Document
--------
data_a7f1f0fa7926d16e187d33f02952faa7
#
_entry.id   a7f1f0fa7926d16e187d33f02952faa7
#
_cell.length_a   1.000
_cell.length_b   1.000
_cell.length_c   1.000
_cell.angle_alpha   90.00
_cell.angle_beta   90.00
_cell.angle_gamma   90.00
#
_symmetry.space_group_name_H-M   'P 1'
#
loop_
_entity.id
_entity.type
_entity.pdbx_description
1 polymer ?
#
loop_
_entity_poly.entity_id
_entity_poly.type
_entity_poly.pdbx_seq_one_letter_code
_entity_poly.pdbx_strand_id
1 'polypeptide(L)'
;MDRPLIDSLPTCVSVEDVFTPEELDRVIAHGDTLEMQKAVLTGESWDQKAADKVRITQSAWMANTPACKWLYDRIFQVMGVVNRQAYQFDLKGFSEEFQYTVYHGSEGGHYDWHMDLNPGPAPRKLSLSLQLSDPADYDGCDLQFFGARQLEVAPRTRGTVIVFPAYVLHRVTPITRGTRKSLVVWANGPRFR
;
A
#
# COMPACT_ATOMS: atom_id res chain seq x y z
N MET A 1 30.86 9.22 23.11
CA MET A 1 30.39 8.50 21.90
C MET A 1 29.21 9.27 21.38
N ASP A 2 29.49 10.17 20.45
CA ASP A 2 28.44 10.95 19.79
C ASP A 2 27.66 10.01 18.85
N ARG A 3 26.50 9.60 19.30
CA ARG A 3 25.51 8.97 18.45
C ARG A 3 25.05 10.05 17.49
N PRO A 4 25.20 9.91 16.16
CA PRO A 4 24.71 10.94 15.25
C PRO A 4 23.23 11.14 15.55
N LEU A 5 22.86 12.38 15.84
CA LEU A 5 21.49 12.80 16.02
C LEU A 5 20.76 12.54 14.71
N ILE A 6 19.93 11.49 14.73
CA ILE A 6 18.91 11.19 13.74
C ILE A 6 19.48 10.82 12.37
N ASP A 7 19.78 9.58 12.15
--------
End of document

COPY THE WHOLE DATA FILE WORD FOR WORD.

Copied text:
data_a7f1f0fa7926d16e187d33f02952faa7
#
_entry.id   a7f1f0fa7926d16e187d33f02952faa7
#
_cell.length_a   1.000
_cell.length_b   1.000
_cell.length_c   1.000
_cell.angle_alpha   90.00
_cell.angle_beta   90.00
_cell.angle_gamma   90.00
#
_symmetry.space_group_name_H-M   'P 1'
#
loop_
_entity.id
_entity.type
_entity.pdbx_description
1 polymer ?
#
loop_
_entity_poly.entity_id
_entity_poly.type
_entity_poly.pdbx_seq_one_letter_code
_entity_poly.pdbx_strand_id
1 'polypeptide(L)'
;MDRPLIDSLPTCVSVEDVFTPEELDRVIAHGDTLEMQKAVLTGESWDQKAADKVRITQSAWMANTPACKWLYDRIFQVMGVVNRQAYQFDLKGFSEEFQYTVYHGSEGGHYDWHMDLNPGPAPRKLSLSLQLSDPADYDGCDLQFFGARQLEVAPRTRGTVIVFPAYVLHRVTPITRGTRKSLVVWANGPRFR
;
A
#
# COMPACT_ATOMS: atom_id res chain seq x y z
N MET A 1 30.86 9.22 23.11
CA MET A 1 30.39 8.50 21.90
C MET A 1 29.21 9.27 21.38
N ASP A 2 29.49 10.17 20.45
CA ASP A 2 28.44 10.95 19.79
C ASP A 2 27.66 10.01 18.85
N ARG A 3 26.50 9.60 19.30
CA ARG A 3 25.51 8.97 18.45
C ARG A 3 25.05 10.05 17.49
N PRO A 4 25.20 9.91 16.16
CA PRO A 4 24.71 10.94 15.25
C PRO A 4 23.23 11.14 15.55
N LEU A 5 22.86 12.38 15.84
CA LEU A 5 21.49 12.80 16.02
C LEU A 5 20.76 12.54 14.71
N ILE A 6 19.93 11.49 14.73
CA ILE A 6 18.91 11.19 13.74
C ILE A 6 19.48 10.82 12.37
N ASP A 7 19.78 9.58 12.15